House introduces legislation to reauthorize anti-poverty cash assistance program

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House Ways & Means releases draft TANF reauthorization bill, proposed changes could impact counties.

On May 8, the U.S. House Ways and Means Committee introduced a discussion draft of legislation to reauthorize the Temporary Assistance for Needy Families (TANF) program. The draft bill, titled the Joining Opportunity with Benefits and Services for Success (JOBS) Act, would reauthorize TANF for five years through FY 2023 and fund child care and job training programs. Program funding for TANF is set to expire September 30, 2018, although the program has been extended each year since reauthorization lapsed in 2010.

Administered by the U.S. Department of Health and Human Services (HHS), TANF operates as a partnership between the federal government and states to ensure low-income families have the resources to care for children at home. Another objective of TANF is to reduce vulnerable families’ dependence on federal assistance by promoting job preparation, work and marriage. TANF program funds can be used for cash assistance, as well as non-cash assistance programs such as child care, job training and work supports. States require that certain individuals participate in work activities in exchange for TANF benefits.

In ten states, counties administer TANF at the local level: California, Colorado, Minnesota, New Jersey, New York, North Carolina, North Dakota, Ohio, Virginia and Wisconsin.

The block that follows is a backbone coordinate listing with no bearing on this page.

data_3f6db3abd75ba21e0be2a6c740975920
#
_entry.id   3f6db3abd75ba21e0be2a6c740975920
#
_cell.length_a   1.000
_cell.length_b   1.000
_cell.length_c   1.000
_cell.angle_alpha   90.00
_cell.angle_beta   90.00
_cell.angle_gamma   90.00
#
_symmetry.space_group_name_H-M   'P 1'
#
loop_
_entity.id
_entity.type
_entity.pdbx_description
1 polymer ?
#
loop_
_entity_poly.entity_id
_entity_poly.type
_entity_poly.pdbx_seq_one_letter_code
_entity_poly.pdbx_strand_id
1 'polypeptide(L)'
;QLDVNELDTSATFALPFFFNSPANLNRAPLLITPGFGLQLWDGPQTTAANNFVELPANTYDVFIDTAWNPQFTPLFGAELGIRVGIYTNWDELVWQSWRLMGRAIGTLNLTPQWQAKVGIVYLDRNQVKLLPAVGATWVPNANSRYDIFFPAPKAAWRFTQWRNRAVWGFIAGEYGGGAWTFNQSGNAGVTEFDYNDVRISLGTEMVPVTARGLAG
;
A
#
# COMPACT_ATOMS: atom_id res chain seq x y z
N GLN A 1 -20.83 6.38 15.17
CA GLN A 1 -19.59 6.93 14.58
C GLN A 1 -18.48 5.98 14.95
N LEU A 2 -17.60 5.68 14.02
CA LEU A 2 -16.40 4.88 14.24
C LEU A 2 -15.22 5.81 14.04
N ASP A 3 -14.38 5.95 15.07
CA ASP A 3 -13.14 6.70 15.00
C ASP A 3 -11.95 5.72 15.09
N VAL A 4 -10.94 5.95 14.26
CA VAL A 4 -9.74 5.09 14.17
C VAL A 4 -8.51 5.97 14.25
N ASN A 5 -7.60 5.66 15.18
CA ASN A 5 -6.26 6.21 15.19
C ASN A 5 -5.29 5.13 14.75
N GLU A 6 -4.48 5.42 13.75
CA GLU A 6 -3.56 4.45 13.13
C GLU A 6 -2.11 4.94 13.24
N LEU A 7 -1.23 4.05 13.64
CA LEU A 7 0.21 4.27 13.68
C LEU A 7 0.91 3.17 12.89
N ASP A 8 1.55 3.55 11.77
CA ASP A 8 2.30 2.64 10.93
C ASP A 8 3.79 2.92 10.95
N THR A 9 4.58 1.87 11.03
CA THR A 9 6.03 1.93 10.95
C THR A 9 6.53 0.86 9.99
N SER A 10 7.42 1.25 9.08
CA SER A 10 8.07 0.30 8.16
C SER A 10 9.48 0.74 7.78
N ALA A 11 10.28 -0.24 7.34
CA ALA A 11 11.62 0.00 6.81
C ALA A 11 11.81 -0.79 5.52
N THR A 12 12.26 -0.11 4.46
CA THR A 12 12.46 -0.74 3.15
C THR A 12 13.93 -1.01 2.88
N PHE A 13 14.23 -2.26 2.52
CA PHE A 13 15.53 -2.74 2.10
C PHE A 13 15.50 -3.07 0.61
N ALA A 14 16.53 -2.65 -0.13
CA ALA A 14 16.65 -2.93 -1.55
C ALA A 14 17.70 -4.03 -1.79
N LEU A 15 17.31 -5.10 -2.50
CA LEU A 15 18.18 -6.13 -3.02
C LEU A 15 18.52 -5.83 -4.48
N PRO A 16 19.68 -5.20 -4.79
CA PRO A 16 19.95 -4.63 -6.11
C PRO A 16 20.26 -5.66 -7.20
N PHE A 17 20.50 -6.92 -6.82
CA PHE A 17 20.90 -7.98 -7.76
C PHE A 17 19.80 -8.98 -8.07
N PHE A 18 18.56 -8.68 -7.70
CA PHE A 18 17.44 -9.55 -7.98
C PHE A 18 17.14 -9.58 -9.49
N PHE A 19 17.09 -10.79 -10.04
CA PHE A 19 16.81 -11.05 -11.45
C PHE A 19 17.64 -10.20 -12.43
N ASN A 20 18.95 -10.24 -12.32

The draft bill would reshape the TANF program by expanding work requirements, establishing state performance metrics, restructuring the TANF funding formula and modifying program transfers. Specifically, the legislation would take the following steps:

  • Replace TANF’s work participation rates with a universal work requirement for all work-eligible adults. The legislation, if enacted, would require all work-eligible individuals to engage in work or work preparation activities for at least 30 hours per week for a single parent with children over six years old, or 35 hours per week combined for a two-parent family. Single parents with children under six years old would be required to work an average of 20 hours a week per month. Agencies would work with TANF’s work-eligible recipients to establish an individual opportunity plan outlining employment expectations and supports, among other provisions. In addition, states would have sole discretion to define work activities as long as they are consistent with current TANF provisions.

    The proposal to expand work requirements to all work-eligible adults represents a departure from TANF’s current provisions, which require states to meet two work participation benchmarks, including a rule that 50 percent of TANF families with work-eligible adults in the state are engaged for a minimum number of hours per month in work activities in exchange for TANF benefits, as well as a provision stating 90 percent of TANF families with two work-eligible adults are engaged in qualifying work activities.